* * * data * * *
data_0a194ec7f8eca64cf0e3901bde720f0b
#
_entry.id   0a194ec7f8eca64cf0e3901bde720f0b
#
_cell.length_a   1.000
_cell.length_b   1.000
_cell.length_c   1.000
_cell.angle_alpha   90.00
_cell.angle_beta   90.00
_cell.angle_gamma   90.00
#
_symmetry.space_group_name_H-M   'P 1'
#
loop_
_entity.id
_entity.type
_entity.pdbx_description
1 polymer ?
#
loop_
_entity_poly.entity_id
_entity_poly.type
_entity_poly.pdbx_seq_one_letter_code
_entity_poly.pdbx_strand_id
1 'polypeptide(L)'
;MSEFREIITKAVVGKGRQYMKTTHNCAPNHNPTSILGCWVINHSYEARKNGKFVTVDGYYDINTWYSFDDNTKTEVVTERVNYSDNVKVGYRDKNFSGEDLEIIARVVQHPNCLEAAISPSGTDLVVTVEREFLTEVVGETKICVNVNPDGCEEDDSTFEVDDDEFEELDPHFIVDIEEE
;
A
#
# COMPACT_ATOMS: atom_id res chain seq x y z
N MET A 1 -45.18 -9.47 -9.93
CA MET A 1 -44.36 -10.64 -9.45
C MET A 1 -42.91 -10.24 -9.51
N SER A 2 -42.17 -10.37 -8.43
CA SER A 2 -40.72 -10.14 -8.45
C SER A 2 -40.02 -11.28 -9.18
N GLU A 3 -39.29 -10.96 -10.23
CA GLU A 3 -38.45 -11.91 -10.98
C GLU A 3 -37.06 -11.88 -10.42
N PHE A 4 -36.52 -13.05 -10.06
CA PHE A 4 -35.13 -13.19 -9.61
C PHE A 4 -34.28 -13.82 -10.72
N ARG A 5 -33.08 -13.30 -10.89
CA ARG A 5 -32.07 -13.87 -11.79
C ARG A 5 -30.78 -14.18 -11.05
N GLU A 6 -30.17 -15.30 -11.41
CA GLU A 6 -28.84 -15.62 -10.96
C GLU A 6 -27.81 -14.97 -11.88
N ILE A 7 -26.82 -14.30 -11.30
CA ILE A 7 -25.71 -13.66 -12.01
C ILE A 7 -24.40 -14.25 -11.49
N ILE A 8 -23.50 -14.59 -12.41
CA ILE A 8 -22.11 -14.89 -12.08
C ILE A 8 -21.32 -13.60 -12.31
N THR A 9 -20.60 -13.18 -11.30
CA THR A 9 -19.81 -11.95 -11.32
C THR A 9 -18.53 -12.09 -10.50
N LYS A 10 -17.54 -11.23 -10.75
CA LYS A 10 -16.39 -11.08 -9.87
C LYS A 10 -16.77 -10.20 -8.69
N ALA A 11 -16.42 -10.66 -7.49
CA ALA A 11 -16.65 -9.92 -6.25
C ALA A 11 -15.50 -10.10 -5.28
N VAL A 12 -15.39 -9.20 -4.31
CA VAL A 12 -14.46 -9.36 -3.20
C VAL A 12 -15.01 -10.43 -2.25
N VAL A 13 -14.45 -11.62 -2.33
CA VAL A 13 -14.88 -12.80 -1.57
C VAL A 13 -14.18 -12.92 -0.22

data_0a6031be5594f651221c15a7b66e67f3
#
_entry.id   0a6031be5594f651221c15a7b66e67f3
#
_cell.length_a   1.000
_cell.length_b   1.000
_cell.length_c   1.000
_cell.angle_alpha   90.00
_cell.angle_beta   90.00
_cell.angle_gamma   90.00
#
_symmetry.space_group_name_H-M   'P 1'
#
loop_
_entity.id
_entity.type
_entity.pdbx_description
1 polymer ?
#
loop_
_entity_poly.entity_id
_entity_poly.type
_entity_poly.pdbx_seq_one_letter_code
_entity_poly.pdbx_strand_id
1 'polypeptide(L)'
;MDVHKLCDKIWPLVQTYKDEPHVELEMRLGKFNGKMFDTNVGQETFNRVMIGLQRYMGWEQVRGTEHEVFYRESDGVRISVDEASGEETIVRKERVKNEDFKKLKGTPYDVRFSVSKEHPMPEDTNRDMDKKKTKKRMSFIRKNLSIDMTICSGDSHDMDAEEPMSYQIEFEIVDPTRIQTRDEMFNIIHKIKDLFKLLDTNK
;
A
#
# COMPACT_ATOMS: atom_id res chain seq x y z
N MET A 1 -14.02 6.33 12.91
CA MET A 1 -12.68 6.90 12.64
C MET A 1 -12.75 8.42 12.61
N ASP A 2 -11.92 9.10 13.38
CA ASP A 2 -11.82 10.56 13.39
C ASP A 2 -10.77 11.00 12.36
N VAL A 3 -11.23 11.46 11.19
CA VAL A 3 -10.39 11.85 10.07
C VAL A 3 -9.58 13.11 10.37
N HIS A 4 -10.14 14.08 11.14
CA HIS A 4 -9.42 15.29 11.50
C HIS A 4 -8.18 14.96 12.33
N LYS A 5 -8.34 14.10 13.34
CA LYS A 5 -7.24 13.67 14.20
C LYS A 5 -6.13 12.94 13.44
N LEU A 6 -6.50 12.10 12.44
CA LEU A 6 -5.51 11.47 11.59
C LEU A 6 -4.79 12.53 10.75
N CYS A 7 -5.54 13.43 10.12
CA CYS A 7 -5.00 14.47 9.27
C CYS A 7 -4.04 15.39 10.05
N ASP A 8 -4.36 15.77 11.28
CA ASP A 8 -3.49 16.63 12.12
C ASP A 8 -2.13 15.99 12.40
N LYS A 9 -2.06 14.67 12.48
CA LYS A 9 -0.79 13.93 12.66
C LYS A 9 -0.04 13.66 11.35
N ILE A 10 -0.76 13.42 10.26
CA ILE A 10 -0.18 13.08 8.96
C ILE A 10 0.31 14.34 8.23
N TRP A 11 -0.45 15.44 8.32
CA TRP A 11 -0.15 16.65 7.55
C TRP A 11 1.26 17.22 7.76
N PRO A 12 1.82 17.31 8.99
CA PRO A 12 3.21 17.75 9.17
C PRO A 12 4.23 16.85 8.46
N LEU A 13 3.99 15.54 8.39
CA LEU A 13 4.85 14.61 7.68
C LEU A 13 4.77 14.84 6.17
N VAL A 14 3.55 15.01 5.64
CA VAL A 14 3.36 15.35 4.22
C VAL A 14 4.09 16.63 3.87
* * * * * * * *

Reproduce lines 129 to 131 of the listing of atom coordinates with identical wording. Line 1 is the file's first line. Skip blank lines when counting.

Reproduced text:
C ILE A 10 0.31 14.34 8.23
N TRP A 11 -0.45 15.44 8.32
CA TRP A 11 -0.15 16.65 7.55